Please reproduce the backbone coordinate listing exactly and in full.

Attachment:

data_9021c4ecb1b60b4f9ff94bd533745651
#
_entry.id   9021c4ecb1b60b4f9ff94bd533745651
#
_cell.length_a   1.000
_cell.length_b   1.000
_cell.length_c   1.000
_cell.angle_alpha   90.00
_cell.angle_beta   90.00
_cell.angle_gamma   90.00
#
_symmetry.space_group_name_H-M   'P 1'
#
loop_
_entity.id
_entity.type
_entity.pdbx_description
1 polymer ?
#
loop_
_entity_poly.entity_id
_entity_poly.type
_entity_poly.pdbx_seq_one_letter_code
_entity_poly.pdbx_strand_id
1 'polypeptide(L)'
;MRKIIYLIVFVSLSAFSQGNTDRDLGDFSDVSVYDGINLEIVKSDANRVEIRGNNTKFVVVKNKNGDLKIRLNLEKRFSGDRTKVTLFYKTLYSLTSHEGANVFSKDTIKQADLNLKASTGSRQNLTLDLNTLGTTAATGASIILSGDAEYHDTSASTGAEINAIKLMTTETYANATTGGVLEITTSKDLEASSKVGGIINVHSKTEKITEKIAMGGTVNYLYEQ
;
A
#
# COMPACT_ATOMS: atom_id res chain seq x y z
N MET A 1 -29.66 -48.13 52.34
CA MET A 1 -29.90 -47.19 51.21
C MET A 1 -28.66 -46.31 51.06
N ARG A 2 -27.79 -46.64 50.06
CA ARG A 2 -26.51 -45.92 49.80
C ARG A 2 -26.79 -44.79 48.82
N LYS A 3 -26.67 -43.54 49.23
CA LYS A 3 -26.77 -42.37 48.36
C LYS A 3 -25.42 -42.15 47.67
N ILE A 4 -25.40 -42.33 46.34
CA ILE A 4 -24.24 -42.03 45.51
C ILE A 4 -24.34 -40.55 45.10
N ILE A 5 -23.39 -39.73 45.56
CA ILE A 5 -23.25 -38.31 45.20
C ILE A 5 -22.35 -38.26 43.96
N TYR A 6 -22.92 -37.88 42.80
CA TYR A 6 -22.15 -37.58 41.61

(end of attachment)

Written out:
data_9021c4ecb1b60b4f9ff94bd533745651
#
_entry.id   9021c4ecb1b60b4f9ff94bd533745651
#
_cell.length_a   1.000
_cell.length_b   1.000
_cell.length_c   1.000
_cell.angle_alpha   90.00
_cell.angle_beta   90.00
_cell.angle_gamma   90.00
#
_symmetry.space_group_name_H-M   'P 1'
#
loop_
_entity.id
_entity.type
_entity.pdbx_description
1 polymer ?
#
loop_
_entity_poly.entity_id
_entity_poly.type
_entity_poly.pdbx_seq_one_letter_code
_entity_poly.pdbx_strand_id
1 'polypeptide(L)'
;MRKIIYLIVFVSLSAFSQGNTDRDLGDFSDVSVYDGINLEIVKSDANRVEIRGNNTKFVVVKNKNGDLKIRLNLEKRFSGDRTKVTLFYKTLYSLTSHEGANVFSKDTIKQADLNLKASTGSRQNLTLDLNTLGTTAATGASIILSGDAEYHDTSASTGAEINAIKLMTTETYANATTGGVLEITTSKDLEASSKVGGIINVHSKTEKITEKIAMGGTVNYLYEQ
;
A
#
# COMPACT_ATOMS: atom_id res chain seq x y z
N MET A 1 -29.66 -48.13 52.34
CA MET A 1 -29.90 -47.19 51.21
C MET A 1 -28.66 -46.31 51.06
N ARG A 2 -27.79 -46.64 50.06
CA ARG A 2 -26.51 -45.92 49.80
C ARG A 2 -26.79 -44.79 48.82
N LYS A 3 -26.67 -43.54 49.23
CA LYS A 3 -26.77 -42.37 48.36
C LYS A 3 -25.42 -42.15 47.67
N ILE A 4 -25.40 -42.33 46.34
CA ILE A 4 -24.24 -42.03 45.51
C ILE A 4 -24.34 -40.55 45.10
N ILE A 5 -23.39 -39.73 45.56
CA ILE A 5 -23.25 -38.31 45.20
C ILE A 5 -22.35 -38.26 43.96
N TYR A 6 -22.92 -37.88 42.80
CA TYR A 6 -22.15 -37.58 41.61